Extra inning baseball book reviews for 2020: “Big Sexy” education, or the new scent of Bartolo Colon

Pages 180-181 of “Big Sexy” … any guess as to what it is referencing?

“Big Sexy: Bartolo Colon In His Own Words”

The author:

Bartolo Colon
with Michael Stahl
Illustrations by Meagan Ross

The publishing info:
208 pages
Released May 12

The links:
At the publisher’s website
At the author’s website

The review in 90 feet or less

Big Bart was in the news recently. On his 47th birthday, as a matter of fact, right before Memorial Day.


“I’m not retired,” he proclaimed. “I know this is not a sport for the old, it’s for the young. Even though I’m not playing right now, I tried to keep fit.”

An Associated Press story pointed out that for Colon, it’s still a numbers game. The number 46 is more important that 47, because if he can just log 46 more innings with a big-league team he will have passed Juan Marichal with the most by a Dominican pitcher. Colon already passed Marichal in career wins with 247.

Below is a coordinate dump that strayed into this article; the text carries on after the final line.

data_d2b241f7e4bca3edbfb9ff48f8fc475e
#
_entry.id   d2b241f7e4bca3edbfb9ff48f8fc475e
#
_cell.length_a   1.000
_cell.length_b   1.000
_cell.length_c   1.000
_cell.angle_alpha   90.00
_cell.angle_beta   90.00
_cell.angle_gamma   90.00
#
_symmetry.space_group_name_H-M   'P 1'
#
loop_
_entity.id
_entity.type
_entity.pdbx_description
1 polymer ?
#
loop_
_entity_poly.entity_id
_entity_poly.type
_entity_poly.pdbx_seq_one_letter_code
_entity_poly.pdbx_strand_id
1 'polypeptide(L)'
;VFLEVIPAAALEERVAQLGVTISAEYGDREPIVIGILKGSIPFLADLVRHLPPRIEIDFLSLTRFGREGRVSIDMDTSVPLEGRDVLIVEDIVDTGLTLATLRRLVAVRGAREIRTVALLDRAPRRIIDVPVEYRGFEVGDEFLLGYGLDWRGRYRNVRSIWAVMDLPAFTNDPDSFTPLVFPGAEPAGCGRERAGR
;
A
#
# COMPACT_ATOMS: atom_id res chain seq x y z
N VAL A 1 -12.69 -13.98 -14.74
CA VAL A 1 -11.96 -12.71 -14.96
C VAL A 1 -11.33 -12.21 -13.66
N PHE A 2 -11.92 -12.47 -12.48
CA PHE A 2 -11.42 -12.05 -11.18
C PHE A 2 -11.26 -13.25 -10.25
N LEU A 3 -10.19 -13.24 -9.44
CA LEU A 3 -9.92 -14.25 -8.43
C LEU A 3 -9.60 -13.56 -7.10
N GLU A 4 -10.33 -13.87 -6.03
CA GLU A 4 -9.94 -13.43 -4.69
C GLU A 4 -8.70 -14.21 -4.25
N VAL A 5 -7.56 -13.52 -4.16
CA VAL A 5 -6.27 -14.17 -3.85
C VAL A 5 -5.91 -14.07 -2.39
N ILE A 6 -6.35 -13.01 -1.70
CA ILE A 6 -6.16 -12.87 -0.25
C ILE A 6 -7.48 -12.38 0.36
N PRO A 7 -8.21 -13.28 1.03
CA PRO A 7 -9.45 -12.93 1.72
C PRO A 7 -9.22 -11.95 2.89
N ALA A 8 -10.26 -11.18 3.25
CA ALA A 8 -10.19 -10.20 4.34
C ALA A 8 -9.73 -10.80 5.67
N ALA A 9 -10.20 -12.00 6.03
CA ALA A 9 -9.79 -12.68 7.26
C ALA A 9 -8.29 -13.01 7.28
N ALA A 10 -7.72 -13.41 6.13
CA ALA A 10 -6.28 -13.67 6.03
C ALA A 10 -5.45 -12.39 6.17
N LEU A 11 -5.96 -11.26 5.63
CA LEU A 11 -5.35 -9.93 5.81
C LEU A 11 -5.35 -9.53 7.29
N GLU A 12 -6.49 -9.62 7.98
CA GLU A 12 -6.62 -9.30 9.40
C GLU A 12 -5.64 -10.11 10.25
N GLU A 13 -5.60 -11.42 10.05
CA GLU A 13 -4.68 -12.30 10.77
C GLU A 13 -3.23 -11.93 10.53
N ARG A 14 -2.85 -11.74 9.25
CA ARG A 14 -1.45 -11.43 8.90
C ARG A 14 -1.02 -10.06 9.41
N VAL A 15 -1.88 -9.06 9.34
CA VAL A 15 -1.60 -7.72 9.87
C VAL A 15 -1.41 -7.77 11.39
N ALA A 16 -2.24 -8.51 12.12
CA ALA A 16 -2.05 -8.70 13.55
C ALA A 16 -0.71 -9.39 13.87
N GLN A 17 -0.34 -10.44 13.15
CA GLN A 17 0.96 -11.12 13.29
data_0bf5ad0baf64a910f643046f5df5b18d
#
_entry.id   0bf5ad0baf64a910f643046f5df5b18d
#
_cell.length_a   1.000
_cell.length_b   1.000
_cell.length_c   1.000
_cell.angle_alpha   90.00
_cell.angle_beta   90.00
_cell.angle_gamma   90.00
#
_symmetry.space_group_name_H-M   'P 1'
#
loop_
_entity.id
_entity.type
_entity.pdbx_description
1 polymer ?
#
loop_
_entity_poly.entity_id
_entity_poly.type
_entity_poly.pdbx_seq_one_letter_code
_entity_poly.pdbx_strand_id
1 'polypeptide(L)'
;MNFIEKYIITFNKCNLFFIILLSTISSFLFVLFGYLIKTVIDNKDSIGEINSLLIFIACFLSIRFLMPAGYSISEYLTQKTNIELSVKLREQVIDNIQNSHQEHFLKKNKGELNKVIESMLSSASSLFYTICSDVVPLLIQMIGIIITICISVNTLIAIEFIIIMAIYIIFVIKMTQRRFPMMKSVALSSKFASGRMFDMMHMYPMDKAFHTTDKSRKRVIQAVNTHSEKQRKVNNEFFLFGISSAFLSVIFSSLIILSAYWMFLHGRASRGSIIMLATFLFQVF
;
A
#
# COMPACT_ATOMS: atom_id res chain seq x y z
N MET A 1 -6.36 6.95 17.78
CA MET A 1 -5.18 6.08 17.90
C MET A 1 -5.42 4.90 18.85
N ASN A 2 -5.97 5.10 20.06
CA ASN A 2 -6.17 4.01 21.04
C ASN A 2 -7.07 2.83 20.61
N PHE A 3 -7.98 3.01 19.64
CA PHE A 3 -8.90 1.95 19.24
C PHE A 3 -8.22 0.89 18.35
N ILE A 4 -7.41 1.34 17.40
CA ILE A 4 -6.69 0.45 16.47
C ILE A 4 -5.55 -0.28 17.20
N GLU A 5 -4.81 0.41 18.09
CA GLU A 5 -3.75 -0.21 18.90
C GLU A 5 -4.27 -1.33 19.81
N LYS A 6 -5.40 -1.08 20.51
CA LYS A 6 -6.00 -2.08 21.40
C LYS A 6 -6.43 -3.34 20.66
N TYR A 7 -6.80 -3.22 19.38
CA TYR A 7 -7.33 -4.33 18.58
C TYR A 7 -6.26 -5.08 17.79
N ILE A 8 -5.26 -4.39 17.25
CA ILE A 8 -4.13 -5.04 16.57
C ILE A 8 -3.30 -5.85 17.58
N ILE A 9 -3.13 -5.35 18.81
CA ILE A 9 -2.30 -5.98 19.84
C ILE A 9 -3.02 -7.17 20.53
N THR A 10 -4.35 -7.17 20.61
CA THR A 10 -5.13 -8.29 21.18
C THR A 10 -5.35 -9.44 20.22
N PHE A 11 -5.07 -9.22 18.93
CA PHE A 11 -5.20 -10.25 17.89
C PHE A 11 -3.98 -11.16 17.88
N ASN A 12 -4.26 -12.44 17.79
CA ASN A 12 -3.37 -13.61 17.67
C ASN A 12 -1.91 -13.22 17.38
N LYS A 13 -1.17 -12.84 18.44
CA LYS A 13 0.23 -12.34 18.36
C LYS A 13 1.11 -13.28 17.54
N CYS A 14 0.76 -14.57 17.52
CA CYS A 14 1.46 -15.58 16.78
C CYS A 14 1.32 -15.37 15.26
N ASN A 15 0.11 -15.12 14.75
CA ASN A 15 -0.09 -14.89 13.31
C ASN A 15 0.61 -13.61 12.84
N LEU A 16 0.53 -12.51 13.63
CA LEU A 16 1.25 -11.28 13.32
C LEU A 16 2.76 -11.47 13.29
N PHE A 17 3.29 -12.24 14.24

When the 2019 MLB season started, Colon also made some news by not playing: The fact he wasn’t on any roster, combined with the retirement of Adrian Beltre, meant that there no longer any active players left from the 20th Century.

Kind of a jarring headline, but you figure it out.

If we’re talking more numbers about Colon here:

With the new book “Big Sexy,” it measures 7×9 inches, which may not seem to be all the relevant, but in the book world, it’s a bit odd shaped. Maybe on purpose, consider Colon’s, eh, physique?

(To which, we refer to a quote of Colon’s on page 188: “Sometimes in my career, I heard fans yelling at me things like ‘Fat boy’ or ‘Eat some more hamburgers’ or ‘Eat some salads so you can lose weight, you fucking fatty.’ They think I don’t understand, but I do. It never bothered me, though. … When it comes to my body, I feel good the way I am; that’s all that matters.”